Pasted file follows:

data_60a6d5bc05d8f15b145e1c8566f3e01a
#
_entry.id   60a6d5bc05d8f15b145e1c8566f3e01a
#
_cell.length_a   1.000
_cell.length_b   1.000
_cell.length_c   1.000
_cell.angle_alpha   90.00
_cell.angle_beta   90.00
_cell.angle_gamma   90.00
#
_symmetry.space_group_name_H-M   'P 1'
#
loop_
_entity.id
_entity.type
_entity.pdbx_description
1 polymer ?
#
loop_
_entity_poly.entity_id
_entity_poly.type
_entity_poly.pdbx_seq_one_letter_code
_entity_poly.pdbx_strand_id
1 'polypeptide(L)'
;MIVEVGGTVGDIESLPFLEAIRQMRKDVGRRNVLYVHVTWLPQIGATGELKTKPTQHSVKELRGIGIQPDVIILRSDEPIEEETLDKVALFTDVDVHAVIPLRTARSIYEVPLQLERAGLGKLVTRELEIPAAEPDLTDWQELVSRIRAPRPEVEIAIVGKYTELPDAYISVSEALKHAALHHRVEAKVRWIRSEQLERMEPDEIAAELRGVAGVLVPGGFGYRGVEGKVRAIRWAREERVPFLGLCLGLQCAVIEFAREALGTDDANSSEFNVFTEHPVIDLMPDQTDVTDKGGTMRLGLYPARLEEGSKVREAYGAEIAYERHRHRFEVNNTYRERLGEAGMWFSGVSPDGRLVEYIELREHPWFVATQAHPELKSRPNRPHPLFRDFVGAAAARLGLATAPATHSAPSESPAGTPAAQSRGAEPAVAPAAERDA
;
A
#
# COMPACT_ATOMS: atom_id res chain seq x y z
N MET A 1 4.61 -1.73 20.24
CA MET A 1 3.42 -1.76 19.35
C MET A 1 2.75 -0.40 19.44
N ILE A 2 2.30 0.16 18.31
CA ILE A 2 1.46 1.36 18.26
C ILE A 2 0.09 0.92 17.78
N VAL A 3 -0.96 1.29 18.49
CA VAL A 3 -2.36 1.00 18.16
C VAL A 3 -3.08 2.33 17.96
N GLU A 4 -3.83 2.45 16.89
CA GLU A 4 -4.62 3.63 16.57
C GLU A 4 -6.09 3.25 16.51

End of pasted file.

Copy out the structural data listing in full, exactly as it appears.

data_60a6d5bc05d8f15b145e1c8566f3e01a
#
_entry.id   60a6d5bc05d8f15b145e1c8566f3e01a
#
_cell.length_a   1.000
_cell.length_b   1.000
_cell.length_c   1.000
_cell.angle_alpha   90.00
_cell.angle_beta   90.00
_cell.angle_gamma   90.00
#
_symmetry.space_group_name_H-M   'P 1'
#
loop_
_entity.id
_entity.type
_entity.pdbx_description
1 polymer ?
#
loop_
_entity_poly.entity_id
_entity_poly.type
_entity_poly.pdbx_seq_one_letter_code
_entity_poly.pdbx_strand_id
1 'polypeptide(L)'
;MIVEVGGTVGDIESLPFLEAIRQMRKDVGRRNVLYVHVTWLPQIGATGELKTKPTQHSVKELRGIGIQPDVIILRSDEPIEEETLDKVALFTDVDVHAVIPLRTARSIYEVPLQLERAGLGKLVTRELEIPAAEPDLTDWQELVSRIRAPRPEVEIAIVGKYTELPDAYISVSEALKHAALHHRVEAKVRWIRSEQLERMEPDEIAAELRGVAGVLVPGGFGYRGVEGKVRAIRWAREERVPFLGLCLGLQCAVIEFAREALGTDDANSSEFNVFTEHPVIDLMPDQTDVTDKGGTMRLGLYPARLEEGSKVREAYGAEIAYERHRHRFEVNNTYRERLGEAGMWFSGVSPDGRLVEYIELREHPWFVATQAHPELKSRPNRPHPLFRDFVGAAAARLGLATAPATHSAPSESPAGTPAAQSRGAEPAVAPAAERDA
;
A
#
# COMPACT_ATOMS: atom_id res chain seq x y z
N MET A 1 4.61 -1.73 20.24
CA MET A 1 3.42 -1.76 19.35
C MET A 1 2.75 -0.40 19.44
N ILE A 2 2.30 0.16 18.31
CA ILE A 2 1.46 1.36 18.26
C ILE A 2 0.09 0.92 17.78
N VAL A 3 -0.96 1.29 18.49
CA VAL A 3 -2.36 1.00 18.16
C VAL A 3 -3.08 2.33 17.96
N GLU A 4 -3.83 2.45 16.89
CA GLU A 4 -4.62 3.63 16.57
C GLU A 4 -6.09 3.25 16.51